To make the 4-4-2 work well in modern football, we need to remodel it to make there be no weaknesses that hinder the old formation, whilst at the same time, keeping it’s best features.

For a summary of it’s weaknesses and advantages, I’ll make a list so it’s easier for you.

+ Good threat on the flanks

+ Two strikers make you threatening in attack

– A lot of space to be taken advantage of

– Only 2 central midfielders

– No defensive or attacking midfielders

– Difficult to pass out of defence

– Easy to attack against

– Difficult to attack through the centre

The negatives evidently outweigh the positives, which is strange since it was such a dominant formation for many years.

Lack of Defensive Midfielder – A Simple Solution

A very simple way to get around the lack of a holding midfielder is to play avery high defensive line. Bringing the defence up would close the gap up between them and the midfielder, meaning that the system wouldn’t need a defensive midfielder.

On the left, the midfield is compact with the CMs close to the CBs so there is little space for an opposition number 10 could take advantage of.

On the right however, the defensive line is positioned deeper, so there is space for the opposition to take advantage of with an attacking midfielder.

This could solve the problem regarding ball retention, however I have a better solution for that matter…

Ball Retention – Switching to a 3-4-3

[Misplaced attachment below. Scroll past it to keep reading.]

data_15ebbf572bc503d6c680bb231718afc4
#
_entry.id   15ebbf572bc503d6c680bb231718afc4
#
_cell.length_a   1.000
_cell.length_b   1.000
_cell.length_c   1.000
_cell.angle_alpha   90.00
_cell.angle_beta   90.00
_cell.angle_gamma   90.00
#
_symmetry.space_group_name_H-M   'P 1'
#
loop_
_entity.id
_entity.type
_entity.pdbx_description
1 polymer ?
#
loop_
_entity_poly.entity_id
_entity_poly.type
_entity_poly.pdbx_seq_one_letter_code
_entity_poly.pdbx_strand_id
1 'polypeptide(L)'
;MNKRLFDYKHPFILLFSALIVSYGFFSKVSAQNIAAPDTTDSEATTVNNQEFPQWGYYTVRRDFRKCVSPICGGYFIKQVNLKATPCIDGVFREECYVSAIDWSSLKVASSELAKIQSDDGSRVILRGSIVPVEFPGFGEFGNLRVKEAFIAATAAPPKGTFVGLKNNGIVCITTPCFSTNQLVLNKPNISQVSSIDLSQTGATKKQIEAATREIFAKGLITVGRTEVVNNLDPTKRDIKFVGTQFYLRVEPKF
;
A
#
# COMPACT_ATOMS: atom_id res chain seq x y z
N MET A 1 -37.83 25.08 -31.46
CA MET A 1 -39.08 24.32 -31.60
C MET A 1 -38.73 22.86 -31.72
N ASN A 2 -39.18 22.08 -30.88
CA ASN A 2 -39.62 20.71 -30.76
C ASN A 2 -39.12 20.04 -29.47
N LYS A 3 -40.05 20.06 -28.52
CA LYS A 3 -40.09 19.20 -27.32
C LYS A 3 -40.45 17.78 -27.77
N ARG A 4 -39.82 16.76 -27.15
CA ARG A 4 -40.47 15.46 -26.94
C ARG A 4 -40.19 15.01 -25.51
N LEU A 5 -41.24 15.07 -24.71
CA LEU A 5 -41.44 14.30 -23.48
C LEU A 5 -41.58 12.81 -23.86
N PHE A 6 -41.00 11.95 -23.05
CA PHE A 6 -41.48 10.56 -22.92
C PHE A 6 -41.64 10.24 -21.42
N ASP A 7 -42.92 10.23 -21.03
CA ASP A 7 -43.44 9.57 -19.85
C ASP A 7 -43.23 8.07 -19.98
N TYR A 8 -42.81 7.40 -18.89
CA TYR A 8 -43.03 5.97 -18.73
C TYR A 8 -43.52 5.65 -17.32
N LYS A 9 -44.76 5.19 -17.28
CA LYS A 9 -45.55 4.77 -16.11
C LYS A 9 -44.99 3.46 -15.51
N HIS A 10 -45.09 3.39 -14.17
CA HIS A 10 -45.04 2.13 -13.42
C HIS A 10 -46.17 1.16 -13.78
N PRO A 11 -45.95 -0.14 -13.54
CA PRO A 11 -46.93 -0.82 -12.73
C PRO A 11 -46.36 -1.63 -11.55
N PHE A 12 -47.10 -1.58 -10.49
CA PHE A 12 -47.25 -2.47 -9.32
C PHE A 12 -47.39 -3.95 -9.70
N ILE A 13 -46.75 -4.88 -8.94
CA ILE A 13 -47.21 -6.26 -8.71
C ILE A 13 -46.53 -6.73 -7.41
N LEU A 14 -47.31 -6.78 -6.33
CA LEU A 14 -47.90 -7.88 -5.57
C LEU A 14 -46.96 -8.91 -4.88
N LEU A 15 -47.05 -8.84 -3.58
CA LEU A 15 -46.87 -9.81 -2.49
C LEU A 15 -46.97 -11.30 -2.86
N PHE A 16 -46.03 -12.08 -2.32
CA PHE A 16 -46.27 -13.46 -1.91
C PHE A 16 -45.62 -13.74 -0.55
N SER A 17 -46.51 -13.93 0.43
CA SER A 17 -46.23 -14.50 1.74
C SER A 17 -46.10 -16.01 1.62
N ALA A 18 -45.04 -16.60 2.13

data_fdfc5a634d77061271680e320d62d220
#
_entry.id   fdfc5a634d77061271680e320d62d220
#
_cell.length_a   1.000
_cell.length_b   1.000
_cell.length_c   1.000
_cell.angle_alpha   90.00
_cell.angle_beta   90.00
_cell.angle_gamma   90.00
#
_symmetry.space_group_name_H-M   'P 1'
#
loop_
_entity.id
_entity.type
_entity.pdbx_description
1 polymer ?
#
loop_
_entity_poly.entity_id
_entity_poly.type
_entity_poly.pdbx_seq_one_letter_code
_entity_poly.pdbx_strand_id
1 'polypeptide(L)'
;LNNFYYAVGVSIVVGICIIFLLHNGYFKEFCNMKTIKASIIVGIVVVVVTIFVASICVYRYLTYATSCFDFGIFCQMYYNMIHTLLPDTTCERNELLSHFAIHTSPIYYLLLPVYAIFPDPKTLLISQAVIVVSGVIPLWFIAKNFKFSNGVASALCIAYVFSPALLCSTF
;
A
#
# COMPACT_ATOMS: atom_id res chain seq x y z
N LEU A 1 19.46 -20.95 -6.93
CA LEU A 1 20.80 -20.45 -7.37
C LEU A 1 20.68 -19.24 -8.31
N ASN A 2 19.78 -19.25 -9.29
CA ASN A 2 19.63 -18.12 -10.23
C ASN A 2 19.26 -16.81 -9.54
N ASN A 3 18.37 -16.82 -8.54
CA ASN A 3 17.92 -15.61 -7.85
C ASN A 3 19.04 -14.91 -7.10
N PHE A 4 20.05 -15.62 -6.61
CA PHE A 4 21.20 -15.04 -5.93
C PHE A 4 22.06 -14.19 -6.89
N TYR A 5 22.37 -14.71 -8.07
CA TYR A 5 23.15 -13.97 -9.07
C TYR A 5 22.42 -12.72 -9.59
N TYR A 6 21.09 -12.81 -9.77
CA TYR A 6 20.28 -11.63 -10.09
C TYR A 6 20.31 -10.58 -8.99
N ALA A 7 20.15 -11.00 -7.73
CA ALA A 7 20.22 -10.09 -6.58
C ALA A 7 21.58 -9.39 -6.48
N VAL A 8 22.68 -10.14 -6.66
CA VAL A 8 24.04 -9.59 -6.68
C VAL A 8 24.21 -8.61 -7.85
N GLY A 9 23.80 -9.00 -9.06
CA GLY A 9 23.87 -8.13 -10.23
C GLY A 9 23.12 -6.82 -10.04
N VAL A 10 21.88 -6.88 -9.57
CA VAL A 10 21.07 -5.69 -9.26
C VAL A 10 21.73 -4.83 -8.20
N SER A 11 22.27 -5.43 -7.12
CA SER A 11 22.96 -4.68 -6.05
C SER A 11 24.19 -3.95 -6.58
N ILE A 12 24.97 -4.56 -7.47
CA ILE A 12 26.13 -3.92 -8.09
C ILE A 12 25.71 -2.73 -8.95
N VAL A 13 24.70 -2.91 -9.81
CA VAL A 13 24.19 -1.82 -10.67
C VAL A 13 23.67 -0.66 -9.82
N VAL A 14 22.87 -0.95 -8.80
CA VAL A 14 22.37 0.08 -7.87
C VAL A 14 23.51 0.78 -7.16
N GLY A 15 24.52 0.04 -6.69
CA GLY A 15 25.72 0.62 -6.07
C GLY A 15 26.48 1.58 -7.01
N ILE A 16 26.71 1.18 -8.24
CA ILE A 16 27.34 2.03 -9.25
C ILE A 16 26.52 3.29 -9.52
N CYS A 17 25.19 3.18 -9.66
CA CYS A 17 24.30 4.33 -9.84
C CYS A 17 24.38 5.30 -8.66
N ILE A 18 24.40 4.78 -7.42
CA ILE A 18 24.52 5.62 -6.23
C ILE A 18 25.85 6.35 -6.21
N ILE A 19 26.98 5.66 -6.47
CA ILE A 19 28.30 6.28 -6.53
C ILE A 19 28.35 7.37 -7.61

Without a defensive midfielder, it’s difficult to link the defence to the attack, though a fluid system could just solve that problem. This solution is quite a complex one, so it wouldn’t work well with lesser sides, but top division sides could be able to pull it off.

On the left shows the original formation with the movement which will take place. The shape of the side depends on the positioning of the ball, in this example the ball is on the right flank, but if it were on the left, then the movement would simply be switched.

As the centre-back steps forward, he links the defence to the midfield and also fills in the defensive midfield role missing in the traditional 4-4-2.

The only risk in this is the possibility of being beaten on the counter-attack. With a high defensive line and only two or three defenders depending on how you look at it, the team is susceptible to a quick break from the opposition, making this system rather risky. This system fixes a lot of the aforementioned problems with the 4-4-2, but makes one worse (easy to attack against).

Difficult to Attack Through the Centre – Another Easy Fix

Something to implement in order to fix this problem is already seen in a lot of systems; a deep lying forward (or false 9). With one striker dropping deep, he fills the attacking midfield slot and can link the play from there. Alongside the previous switch involving the centre-back, both holes are covered, meaning there is a link from defence to midfield, and midfield to attack allowing for a better ball retention and attacking versatility.


This system would be interesting to see, though I’m not sure if it would work, primarily for the formation change to a 3-4-3. I think it could be used by only the top teams who would be comfortable in making quite a big change to their system during a match.

Sorry for the long article, I always seem to ramble on too much, you can follow my blog through Twitter, where I will keep you updated on all new articles and we can have a talk on football If you’d like!

For more tactical insight into the beautiful game and more, check out his blog!